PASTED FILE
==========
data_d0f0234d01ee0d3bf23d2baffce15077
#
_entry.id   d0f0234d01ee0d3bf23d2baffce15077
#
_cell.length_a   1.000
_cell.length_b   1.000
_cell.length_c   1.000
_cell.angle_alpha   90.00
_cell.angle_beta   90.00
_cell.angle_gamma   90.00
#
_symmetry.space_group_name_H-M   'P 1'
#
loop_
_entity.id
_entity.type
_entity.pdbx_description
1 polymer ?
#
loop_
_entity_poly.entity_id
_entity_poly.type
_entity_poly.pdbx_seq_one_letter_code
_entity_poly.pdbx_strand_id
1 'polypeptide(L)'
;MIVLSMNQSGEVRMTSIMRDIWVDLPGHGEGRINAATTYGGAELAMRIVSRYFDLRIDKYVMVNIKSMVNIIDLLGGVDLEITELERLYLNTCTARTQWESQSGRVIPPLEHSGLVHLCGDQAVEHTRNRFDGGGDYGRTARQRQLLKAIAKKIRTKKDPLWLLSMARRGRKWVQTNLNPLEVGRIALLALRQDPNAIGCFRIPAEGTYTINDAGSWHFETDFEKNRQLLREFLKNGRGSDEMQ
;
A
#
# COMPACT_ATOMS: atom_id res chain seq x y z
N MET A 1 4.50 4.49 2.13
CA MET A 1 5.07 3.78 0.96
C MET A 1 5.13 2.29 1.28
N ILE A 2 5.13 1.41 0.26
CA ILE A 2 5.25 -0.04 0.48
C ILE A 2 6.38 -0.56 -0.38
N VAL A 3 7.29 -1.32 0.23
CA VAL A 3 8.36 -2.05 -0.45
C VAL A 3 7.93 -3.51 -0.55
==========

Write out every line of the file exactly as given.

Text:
data_d0f0234d01ee0d3bf23d2baffce15077
#
_entry.id   d0f0234d01ee0d3bf23d2baffce15077
#
_cell.length_a   1.000
_cell.length_b   1.000
_cell.length_c   1.000
_cell.angle_alpha   90.00
_cell.angle_beta   90.00
_cell.angle_gamma   90.00
#
_symmetry.space_group_name_H-M   'P 1'
#
loop_
_entity.id
_entity.type
_entity.pdbx_description
1 polymer ?
#
loop_
_entity_poly.entity_id
_entity_poly.type
_entity_poly.pdbx_seq_one_letter_code
_entity_poly.pdbx_strand_id
1 'polypeptide(L)'
;MIVLSMNQSGEVRMTSIMRDIWVDLPGHGEGRINAATTYGGAELAMRIVSRYFDLRIDKYVMVNIKSMVNIIDLLGGVDLEITELERLYLNTCTARTQWESQSGRVIPPLEHSGLVHLCGDQAVEHTRNRFDGGGDYGRTARQRQLLKAIAKKIRTKKDPLWLLSMARRGRKWVQTNLNPLEVGRIALLALRQDPNAIGCFRIPAEGTYTINDAGSWHFETDFEKNRQLLREFLKNGRGSDEMQ
;
A
#
# COMPACT_ATOMS: atom_id res chain seq x y z
N MET A 1 4.50 4.49 2.13
CA MET A 1 5.07 3.78 0.96
C MET A 1 5.13 2.29 1.28
N ILE A 2 5.13 1.41 0.26
CA ILE A 2 5.25 -0.04 0.48
C ILE A 2 6.38 -0.56 -0.38
N VAL A 3 7.29 -1.32 0.23
CA VAL A 3 8.36 -2.05 -0.45
C VAL A 3 7.93 -3.51 -0.55